Lane's film purports to be based on a vintage self-commissioned Brinkley biography, written by Clement Wood, and in its opening reels Nuts! gets a little breathless championing the doctor's success. Luminaries descended on north-central Kansas for the treatment, including Rudolph Valentino and William Jennings Bryan. In the mid-1920s, Brinkley launched America's fourth radio station, and soon it was the most powerful in the world.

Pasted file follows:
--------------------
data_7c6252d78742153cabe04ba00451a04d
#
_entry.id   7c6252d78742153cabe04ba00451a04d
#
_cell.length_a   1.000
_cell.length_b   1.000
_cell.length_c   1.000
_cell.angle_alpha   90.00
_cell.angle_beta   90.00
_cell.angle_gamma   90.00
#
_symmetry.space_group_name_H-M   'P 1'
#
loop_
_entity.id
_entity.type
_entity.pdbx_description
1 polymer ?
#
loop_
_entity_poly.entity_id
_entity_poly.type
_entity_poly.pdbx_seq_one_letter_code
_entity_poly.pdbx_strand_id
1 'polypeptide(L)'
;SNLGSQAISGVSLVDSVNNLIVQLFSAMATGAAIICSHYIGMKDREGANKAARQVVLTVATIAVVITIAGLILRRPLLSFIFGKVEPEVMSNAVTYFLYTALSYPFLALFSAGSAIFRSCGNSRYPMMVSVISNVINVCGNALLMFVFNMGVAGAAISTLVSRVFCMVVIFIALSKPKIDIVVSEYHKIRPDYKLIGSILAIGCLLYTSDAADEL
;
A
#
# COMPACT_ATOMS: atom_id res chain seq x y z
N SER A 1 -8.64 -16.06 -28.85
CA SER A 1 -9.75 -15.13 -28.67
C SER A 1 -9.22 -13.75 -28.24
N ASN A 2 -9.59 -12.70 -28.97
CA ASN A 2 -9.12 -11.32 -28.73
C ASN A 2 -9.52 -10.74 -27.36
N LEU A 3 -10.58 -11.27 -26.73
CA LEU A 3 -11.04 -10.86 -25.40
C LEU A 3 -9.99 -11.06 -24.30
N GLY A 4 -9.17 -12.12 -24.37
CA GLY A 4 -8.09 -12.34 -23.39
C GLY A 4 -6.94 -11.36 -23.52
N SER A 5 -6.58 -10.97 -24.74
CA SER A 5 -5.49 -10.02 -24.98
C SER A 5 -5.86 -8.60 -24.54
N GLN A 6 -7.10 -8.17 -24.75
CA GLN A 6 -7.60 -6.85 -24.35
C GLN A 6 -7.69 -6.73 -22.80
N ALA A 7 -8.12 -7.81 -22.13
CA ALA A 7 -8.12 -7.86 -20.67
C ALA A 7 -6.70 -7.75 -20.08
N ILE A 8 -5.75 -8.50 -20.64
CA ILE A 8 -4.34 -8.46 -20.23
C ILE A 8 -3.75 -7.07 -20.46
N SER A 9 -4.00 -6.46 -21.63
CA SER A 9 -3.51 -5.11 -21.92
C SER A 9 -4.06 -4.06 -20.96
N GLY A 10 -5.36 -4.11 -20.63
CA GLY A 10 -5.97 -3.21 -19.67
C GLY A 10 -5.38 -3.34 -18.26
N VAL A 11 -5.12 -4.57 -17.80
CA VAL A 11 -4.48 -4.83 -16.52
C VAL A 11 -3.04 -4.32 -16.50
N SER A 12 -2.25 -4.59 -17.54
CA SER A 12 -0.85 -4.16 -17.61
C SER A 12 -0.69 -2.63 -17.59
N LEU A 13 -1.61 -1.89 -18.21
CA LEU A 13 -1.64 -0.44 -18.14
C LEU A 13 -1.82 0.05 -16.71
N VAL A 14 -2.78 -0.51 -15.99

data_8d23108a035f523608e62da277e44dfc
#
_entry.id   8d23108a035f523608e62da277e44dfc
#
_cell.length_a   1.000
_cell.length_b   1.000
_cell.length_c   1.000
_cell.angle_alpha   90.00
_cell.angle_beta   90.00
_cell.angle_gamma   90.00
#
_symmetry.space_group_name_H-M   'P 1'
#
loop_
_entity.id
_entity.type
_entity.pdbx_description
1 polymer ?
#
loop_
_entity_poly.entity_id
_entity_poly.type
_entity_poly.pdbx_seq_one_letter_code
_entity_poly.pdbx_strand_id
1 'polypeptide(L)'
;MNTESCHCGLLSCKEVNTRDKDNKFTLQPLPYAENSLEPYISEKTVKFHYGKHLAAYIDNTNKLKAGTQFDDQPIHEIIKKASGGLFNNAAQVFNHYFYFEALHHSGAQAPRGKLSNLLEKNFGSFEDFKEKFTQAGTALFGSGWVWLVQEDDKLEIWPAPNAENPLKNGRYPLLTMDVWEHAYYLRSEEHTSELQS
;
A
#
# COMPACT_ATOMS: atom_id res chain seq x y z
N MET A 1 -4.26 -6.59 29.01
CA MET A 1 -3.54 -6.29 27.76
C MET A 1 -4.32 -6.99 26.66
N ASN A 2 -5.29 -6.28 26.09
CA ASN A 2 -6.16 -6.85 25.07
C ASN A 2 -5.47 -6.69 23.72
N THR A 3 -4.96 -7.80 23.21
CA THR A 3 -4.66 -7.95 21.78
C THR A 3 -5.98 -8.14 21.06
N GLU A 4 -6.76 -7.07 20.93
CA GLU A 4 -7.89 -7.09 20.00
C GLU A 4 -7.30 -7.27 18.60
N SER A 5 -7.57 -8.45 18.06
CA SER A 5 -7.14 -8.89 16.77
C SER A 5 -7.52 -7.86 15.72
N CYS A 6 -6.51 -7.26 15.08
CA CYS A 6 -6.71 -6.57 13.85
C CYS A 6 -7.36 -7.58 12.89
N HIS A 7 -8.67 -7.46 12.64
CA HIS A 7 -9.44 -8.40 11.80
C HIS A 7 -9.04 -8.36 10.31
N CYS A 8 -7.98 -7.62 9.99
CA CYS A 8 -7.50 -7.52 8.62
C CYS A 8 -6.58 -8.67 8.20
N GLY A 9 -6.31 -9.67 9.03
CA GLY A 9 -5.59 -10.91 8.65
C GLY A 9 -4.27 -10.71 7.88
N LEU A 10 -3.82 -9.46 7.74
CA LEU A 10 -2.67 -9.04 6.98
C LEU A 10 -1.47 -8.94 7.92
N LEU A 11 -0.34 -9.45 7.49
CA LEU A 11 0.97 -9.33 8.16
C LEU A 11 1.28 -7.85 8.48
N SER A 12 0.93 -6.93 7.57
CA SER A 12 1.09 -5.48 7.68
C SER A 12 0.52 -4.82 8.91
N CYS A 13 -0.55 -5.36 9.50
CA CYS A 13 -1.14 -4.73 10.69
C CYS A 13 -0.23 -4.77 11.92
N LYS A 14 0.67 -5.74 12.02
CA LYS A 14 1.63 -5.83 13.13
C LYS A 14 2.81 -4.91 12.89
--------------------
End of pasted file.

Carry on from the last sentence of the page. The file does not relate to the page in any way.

But then the American Medical Association came for him. Lane spins the first half of this story as a mostly straightforward bio-doc, with amusingly dry Kansas historians appearing between archival clips, scans of vintage newspapers and the occasional animated scene with invented dramatic dialogue. (And non-graphic goat sex.) The animation becomes more prominent as the bottom falls out of Brinkley's life in a lengthy, exciting courtroom sequence — he made the mistake of suing the noisiest of his critics for slander. In front of a judge and under tough questioning, the glands shrivel up entirely. Lane and screenwriter Thom Stylinski offer up a smart, theatrical précis of the testimony, in rousing scenes of cross-examination. The animation here has a grayscale, sketchlike look in keeping with newspaper illustrations of the trial itself.